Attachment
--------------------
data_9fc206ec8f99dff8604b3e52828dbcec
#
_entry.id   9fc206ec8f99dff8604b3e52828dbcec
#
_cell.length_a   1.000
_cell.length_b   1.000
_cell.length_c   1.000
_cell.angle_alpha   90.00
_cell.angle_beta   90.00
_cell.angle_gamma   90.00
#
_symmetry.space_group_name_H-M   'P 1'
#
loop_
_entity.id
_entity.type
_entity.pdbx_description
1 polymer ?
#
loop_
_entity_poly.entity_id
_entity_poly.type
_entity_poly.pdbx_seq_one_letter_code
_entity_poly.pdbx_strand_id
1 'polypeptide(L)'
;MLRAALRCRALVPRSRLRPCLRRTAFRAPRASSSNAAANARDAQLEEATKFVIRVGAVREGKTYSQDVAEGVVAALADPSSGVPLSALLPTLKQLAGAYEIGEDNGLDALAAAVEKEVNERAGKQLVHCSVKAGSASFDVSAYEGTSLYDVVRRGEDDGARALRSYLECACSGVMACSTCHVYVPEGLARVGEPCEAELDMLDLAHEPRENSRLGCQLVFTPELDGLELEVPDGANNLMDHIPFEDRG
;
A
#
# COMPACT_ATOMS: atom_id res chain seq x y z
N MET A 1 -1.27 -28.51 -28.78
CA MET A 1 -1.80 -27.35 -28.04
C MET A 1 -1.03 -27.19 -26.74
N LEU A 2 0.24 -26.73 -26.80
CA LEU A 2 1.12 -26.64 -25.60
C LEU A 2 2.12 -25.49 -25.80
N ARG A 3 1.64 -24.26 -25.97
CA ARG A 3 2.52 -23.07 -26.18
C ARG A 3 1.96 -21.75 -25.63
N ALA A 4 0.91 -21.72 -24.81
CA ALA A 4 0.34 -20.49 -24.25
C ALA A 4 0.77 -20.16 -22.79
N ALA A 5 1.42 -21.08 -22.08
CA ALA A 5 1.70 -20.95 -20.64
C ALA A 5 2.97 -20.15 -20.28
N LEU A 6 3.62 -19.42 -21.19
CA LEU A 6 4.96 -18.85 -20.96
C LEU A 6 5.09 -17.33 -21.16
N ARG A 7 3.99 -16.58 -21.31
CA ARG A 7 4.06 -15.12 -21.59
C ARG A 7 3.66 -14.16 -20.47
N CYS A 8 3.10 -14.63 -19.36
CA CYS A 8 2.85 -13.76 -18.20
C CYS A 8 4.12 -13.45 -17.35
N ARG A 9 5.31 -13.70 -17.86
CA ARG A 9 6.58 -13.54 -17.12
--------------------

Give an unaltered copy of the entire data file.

data_9fc206ec8f99dff8604b3e52828dbcec
#
_entry.id   9fc206ec8f99dff8604b3e52828dbcec
#
_cell.length_a   1.000
_cell.length_b   1.000
_cell.length_c   1.000
_cell.angle_alpha   90.00
_cell.angle_beta   90.00
_cell.angle_gamma   90.00
#
_symmetry.space_group_name_H-M   'P 1'
#
loop_
_entity.id
_entity.type
_entity.pdbx_description
1 polymer ?
#
loop_
_entity_poly.entity_id
_entity_poly.type
_entity_poly.pdbx_seq_one_letter_code
_entity_poly.pdbx_strand_id
1 'polypeptide(L)'
;MLRAALRCRALVPRSRLRPCLRRTAFRAPRASSSNAAANARDAQLEEATKFVIRVGAVREGKTYSQDVAEGVVAALADPSSGVPLSALLPTLKQLAGAYEIGEDNGLDALAAAVEKEVNERAGKQLVHCSVKAGSASFDVSAYEGTSLYDVVRRGEDDGARALRSYLECACSGVMACSTCHVYVPEGLARVGEPCEAELDMLDLAHEPRENSRLGCQLVFTPELDGLELEVPDGANNLMDHIPFEDRG
;
A
#
# COMPACT_ATOMS: atom_id res chain seq x y z
N MET A 1 -1.27 -28.51 -28.78
CA MET A 1 -1.80 -27.35 -28.04
C MET A 1 -1.03 -27.19 -26.74
N LEU A 2 0.24 -26.73 -26.80
CA LEU A 2 1.12 -26.64 -25.60
C LEU A 2 2.12 -25.49 -25.80
N ARG A 3 1.64 -24.26 -25.97
CA ARG A 3 2.52 -23.07 -26.18
C ARG A 3 1.96 -21.75 -25.63
N ALA A 4 0.91 -21.72 -24.81
CA ALA A 4 0.34 -20.49 -24.25
C ALA A 4 0.77 -20.16 -22.79
N ALA A 5 1.42 -21.08 -22.08
CA ALA A 5 1.70 -20.95 -20.64
C ALA A 5 2.97 -20.15 -20.28
N LEU A 6 3.62 -19.42 -21.19
CA LEU A 6 4.96 -18.85 -20.96
C LEU A 6 5.09 -17.33 -21.16
N ARG A 7 3.99 -16.58 -21.31
CA ARG A 7 4.06 -15.12 -21.59
C ARG A 7 3.66 -14.16 -20.47
N CYS A 8 3.10 -14.63 -19.36
CA CYS A 8 2.85 -13.76 -18.20
C CYS A 8 4.12 -13.45 -17.35
N ARG A 9 5.31 -13.70 -17.86
CA ARG A 9 6.58 -13.54 -17.12